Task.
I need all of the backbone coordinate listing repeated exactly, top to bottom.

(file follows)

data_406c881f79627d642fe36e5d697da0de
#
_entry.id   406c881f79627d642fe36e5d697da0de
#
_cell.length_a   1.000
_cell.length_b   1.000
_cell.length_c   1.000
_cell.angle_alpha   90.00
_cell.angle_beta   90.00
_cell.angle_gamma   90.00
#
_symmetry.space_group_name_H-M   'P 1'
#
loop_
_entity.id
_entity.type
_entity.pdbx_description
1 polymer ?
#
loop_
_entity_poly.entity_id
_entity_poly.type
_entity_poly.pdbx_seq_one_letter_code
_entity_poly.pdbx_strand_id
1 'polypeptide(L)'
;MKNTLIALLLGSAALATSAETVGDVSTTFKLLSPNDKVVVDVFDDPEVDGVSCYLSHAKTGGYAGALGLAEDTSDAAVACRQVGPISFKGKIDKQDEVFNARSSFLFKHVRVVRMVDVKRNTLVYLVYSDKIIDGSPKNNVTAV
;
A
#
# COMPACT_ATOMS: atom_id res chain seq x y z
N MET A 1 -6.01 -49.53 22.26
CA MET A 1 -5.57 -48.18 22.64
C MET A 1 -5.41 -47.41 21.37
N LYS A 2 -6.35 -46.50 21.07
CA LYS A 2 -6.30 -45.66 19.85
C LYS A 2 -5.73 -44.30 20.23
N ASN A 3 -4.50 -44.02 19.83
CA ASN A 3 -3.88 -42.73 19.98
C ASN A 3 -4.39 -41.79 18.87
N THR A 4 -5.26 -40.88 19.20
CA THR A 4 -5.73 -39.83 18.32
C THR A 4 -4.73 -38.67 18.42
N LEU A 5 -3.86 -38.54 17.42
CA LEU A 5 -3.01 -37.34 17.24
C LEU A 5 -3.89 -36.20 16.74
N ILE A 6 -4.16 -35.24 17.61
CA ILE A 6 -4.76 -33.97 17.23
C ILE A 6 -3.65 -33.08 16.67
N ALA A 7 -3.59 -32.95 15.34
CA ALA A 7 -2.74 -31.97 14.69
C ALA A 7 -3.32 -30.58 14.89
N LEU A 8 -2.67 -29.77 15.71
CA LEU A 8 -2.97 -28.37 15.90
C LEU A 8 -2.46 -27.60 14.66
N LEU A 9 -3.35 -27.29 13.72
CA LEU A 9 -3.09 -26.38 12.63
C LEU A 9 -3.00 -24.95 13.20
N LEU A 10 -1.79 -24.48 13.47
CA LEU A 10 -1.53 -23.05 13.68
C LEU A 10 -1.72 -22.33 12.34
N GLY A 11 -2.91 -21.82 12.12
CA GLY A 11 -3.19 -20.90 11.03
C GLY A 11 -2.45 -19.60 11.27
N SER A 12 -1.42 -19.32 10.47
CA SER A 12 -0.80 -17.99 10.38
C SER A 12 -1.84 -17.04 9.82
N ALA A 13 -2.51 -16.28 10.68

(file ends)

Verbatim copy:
data_406c881f79627d642fe36e5d697da0de
#
_entry.id   406c881f79627d642fe36e5d697da0de
#
_cell.length_a   1.000
_cell.length_b   1.000
_cell.length_c   1.000
_cell.angle_alpha   90.00
_cell.angle_beta   90.00
_cell.angle_gamma   90.00
#
_symmetry.space_group_name_H-M   'P 1'
#
loop_
_entity.id
_entity.type
_entity.pdbx_description
1 polymer ?
#
loop_
_entity_poly.entity_id
_entity_poly.type
_entity_poly.pdbx_seq_one_letter_code
_entity_poly.pdbx_strand_id
1 'polypeptide(L)'
;MKNTLIALLLGSAALATSAETVGDVSTTFKLLSPNDKVVVDVFDDPEVDGVSCYLSHAKTGGYAGALGLAEDTSDAAVACRQVGPISFKGKIDKQDEVFNARSSFLFKHVRVVRMVDVKRNTLVYLVYSDKIIDGSPKNNVTAV
;
A
#
# COMPACT_ATOMS: atom_id res chain seq x y z
N MET A 1 -6.01 -49.53 22.26
CA MET A 1 -5.57 -48.18 22.64
C MET A 1 -5.41 -47.41 21.37
N LYS A 2 -6.35 -46.50 21.07
CA LYS A 2 -6.30 -45.66 19.85
C LYS A 2 -5.73 -44.30 20.23
N ASN A 3 -4.50 -44.02 19.83
CA ASN A 3 -3.88 -42.73 19.98
C ASN A 3 -4.39 -41.79 18.87
N THR A 4 -5.26 -40.88 19.20
CA THR A 4 -5.73 -39.83 18.32
C THR A 4 -4.73 -38.67 18.42
N LEU A 5 -3.86 -38.54 17.42
CA LEU A 5 -3.01 -37.34 17.24
C LEU A 5 -3.89 -36.20 16.74
N ILE A 6 -4.16 -35.24 17.61
CA ILE A 6 -4.76 -33.97 17.23
C ILE A 6 -3.65 -33.08 16.67
N ALA A 7 -3.59 -32.95 15.34
CA ALA A 7 -2.74 -31.97 14.69
C ALA A 7 -3.32 -30.58 14.89
N LEU A 8 -2.67 -29.77 15.71
CA LEU A 8 -2.97 -28.37 15.90
C LEU A 8 -2.46 -27.60 14.66
N LEU A 9 -3.35 -27.29 13.72
CA LEU A 9 -3.09 -26.38 12.63
C LEU A 9 -3.00 -24.95 13.20
N LEU A 10 -1.79 -24.48 13.47
CA LEU A 10 -1.53 -23.05 13.68
C LEU A 10 -1.72 -22.33 12.34
N GLY A 11 -2.91 -21.82 12.12
CA GLY A 11 -3.19 -20.90 11.03
C GLY A 11 -2.45 -19.60 11.27
N SER A 12 -1.42 -19.32 10.47
CA SER A 12 -0.80 -17.99 10.38
C SER A 12 -1.84 -17.04 9.82
N ALA A 13 -2.51 -16.28 10.68